Investment in doing good pays dividends all round
A new property investment scheme is offering buy-to-let with added feel good factor. Sharon Dale reports.
BUYING Fairtrade products or Christmas gifts from a charity gives you a warm glow and that same feel good factor is now being applied to buy-to-let.
Yorkshire-based Just Housing was set up to explore ways of providing high-quality homes for vulnerable people, including refugees.
The social enterprise was born from Christian concern and its members include a surveyor, a financial adviser and a social worker. They came up with a scheme to source, refurbish, let and manage properties for investors who are happy to know that the houses they buy will be put to good use by some of the most disadvantaged sectors of society.
Its pilot property in the Holbeck area of Leeds has provided accommodation for over 30 refugees over the past five years.
The two bedroom back-toback was refurbished to create four furnished letting bedrooms plus two shower rooms and a ground floor dining kitchen and sitting room, before being let. The ethical and financial success of the venture has prompted plans to roll it out to the public.
Just Housing Project Manager Nick Lattimer, says: “What we are offering is a property management service to people or organisations who would like to invest in private social housing. We are a not-for-profit organisation that aims to make a difference but we aim to offer clients a good financial return on their investment and a professional buy-to-let service.
“The idea is that we help the investor search and buy a property in an affordable area, and we can oversee any refurbishment work required. Then we take care of the letting and managing.”
He adds: “We believe that our project might be attractive to ethically-minded investors and organisations interested in making an investment in a tangible asset while, at the same time, addressing a real need.
“Councils and social housing associations do a great job but demand far outweighs supply. There are over 20,000 people on the social housing waiting list in Leeds alone and quite a few hostels have closed exacerbating the problem. It’s very difficult to get anywhere in life with out a permanent address and finding one is a particular problem for refugees. Providing private social housing like this can really make a difference.”
Co-founder and director of Just Housing Nigel Tapp has a chartered surveying practice in Leeds and is a seasoned buyto-let investor and practising Christian.
He says: “There was a growing awareness among Christians in Leeds about housing need, especially among refugees and asylum seekers and so and a group of us got together to see if we could do something.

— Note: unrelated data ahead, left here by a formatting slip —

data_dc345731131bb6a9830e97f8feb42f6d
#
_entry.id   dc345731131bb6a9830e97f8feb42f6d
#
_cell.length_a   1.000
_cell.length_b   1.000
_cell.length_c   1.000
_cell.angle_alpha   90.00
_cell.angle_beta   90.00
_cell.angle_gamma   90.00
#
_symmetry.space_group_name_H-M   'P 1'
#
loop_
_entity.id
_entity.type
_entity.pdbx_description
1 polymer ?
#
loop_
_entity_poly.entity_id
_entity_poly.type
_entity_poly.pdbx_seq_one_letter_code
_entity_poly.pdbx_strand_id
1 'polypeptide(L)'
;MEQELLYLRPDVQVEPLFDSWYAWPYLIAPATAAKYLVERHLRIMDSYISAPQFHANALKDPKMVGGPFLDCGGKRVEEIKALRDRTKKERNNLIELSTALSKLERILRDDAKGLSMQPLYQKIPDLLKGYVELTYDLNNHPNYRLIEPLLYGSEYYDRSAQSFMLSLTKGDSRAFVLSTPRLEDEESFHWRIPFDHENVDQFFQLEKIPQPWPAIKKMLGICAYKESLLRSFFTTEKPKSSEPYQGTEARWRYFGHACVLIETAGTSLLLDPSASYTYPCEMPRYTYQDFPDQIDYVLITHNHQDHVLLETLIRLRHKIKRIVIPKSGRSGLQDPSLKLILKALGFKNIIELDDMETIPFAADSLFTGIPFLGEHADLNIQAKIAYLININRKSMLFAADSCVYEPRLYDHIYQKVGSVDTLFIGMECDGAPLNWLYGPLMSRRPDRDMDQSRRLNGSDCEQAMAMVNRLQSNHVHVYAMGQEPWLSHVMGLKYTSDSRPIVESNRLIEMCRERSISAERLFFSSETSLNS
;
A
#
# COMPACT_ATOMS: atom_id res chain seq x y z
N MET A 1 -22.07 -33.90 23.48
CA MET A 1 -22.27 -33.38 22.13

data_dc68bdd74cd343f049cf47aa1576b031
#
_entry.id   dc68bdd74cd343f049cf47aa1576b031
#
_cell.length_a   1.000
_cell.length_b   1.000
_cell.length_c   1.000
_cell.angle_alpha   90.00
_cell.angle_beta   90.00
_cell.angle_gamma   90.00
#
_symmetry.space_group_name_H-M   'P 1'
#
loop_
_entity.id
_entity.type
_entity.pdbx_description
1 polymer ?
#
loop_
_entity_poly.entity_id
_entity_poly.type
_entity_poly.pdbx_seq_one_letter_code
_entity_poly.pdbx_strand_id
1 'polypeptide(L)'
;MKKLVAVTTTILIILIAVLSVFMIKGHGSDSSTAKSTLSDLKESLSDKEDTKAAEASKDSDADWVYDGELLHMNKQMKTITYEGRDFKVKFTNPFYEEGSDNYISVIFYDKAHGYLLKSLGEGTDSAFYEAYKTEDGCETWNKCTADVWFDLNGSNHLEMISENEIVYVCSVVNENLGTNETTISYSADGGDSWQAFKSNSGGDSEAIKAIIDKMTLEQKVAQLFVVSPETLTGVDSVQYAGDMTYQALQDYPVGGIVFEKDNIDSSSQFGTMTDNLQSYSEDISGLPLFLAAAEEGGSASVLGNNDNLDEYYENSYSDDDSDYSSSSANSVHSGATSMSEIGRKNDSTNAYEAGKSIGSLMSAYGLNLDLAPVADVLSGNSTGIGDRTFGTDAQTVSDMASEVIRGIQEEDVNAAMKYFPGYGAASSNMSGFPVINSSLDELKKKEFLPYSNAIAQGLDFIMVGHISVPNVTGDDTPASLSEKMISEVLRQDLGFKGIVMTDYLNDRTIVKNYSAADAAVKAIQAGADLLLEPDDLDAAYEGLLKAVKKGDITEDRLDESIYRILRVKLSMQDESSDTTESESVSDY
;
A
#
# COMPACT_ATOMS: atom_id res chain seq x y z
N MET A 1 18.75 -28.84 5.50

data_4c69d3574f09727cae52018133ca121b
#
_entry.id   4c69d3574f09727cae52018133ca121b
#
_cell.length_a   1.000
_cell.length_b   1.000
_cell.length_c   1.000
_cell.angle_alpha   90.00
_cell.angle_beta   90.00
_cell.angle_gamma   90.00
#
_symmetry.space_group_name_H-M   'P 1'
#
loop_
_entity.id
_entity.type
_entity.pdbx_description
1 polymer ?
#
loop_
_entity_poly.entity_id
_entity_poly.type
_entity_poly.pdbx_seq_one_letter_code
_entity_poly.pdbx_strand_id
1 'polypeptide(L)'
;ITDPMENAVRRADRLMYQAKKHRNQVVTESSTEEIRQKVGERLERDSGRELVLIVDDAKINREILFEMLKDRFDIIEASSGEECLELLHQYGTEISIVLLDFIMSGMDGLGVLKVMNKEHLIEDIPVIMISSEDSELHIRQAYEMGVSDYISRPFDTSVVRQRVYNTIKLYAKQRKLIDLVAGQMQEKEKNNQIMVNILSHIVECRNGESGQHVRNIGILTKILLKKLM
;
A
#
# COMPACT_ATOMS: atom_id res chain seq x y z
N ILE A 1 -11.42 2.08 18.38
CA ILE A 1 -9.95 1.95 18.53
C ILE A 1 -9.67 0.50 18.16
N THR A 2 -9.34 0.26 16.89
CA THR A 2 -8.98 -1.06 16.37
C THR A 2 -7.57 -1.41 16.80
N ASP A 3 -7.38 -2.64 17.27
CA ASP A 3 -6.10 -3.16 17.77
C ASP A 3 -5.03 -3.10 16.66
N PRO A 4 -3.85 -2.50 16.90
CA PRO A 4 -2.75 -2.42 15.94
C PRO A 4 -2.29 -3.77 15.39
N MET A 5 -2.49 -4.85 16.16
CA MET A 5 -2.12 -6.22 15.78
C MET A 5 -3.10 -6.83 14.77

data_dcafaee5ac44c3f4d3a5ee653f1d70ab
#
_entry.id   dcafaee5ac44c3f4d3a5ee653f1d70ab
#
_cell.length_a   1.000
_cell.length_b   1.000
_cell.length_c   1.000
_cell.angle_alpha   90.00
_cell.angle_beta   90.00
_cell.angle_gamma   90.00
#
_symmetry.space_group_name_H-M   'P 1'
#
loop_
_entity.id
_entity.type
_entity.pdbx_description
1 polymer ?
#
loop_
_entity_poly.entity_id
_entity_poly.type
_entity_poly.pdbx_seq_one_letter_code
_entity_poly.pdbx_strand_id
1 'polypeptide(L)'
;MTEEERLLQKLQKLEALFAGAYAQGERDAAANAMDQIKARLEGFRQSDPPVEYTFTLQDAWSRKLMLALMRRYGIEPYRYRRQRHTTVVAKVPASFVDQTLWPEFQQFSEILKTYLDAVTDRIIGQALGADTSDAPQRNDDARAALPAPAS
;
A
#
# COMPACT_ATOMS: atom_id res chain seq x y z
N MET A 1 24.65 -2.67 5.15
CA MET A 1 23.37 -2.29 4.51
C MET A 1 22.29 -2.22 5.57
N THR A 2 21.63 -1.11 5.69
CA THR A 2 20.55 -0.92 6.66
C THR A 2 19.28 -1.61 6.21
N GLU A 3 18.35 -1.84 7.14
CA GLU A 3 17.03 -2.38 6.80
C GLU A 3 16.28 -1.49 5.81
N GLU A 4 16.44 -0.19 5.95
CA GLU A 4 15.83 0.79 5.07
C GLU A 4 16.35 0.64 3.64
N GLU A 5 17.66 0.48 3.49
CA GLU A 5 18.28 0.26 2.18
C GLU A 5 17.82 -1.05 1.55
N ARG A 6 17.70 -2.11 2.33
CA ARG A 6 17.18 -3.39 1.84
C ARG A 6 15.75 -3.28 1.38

“It was a way of putting our faith into action. We bought the property in Holbeck and it has been a God send for a lot of people, who have been extremely grateful.
“I have conventional buy-to-lets but this investment is far more satisfying.”
The aim is to get 12 houses up and running in the next two years and Just Housing is also looking at a collective investment model, where people can contribute as little as £1,000 into a fund that will buy property.
Although tenants have so far been refugees and asylum seekers, the social enterprise is looking at helping other disadvantaged groups, including ex-offenders.
Though some potential investors may be concerned about what they see as high-risk tenants, Nick Lattimer says:
“At the moment we work with Abigail Housing, which offers ongoing support to the refugees we accommodate and that reduces risk significantly. In fact, our experience has been very good. We haven’t had any problems and our property has been very well cared for. We’d look to have that kind of set-up for future tenants too. We also insist on housing benefit being paid directly to the landlord.”
The figures, say Just Housing, stack up well and they give the following costs as a typical example.
A house can be bought for £80,000 and a mortgage arranged, subject to status, for 75 per cent of its value, leaving the client to find a deposit of £20,000 along with refurbishments costs estimated at £5,000.
Based on four bedrooms letting for £60 a week at 90 per cent occupancy this produces a gross income of £11,232 a year minus mortgage payments of £4,000 per annum, management fees of £1,500 and a repair budget of £1,000. This leaves the annual net income at £4,732, which equates to a gross yield of 13.21 and a net yield of 5.57 per cent.
Nick’s father Bill Lattimer was tempted by the financial and emotional return and is buying a property through Just Housing in the Hyde Park area of Leeds.
He says: “What really attracted me is the idea that I can help people who desperately need housing while getting a return on my investment.
“It definitely has a feel good factor.”
Just Housing Leeds, 15 Park Place, Leeds, www. justhousingleeds.co.uk
BACK TO FRONT: The cottage is deceptively large with a huge amount of space in converted workshops at the rear. The owners have created a contemporary home while saving all its period features.
ETHICAL INVESTMENT: The house in Holbeck, Leeds, that has provided a much-needed home for refugees.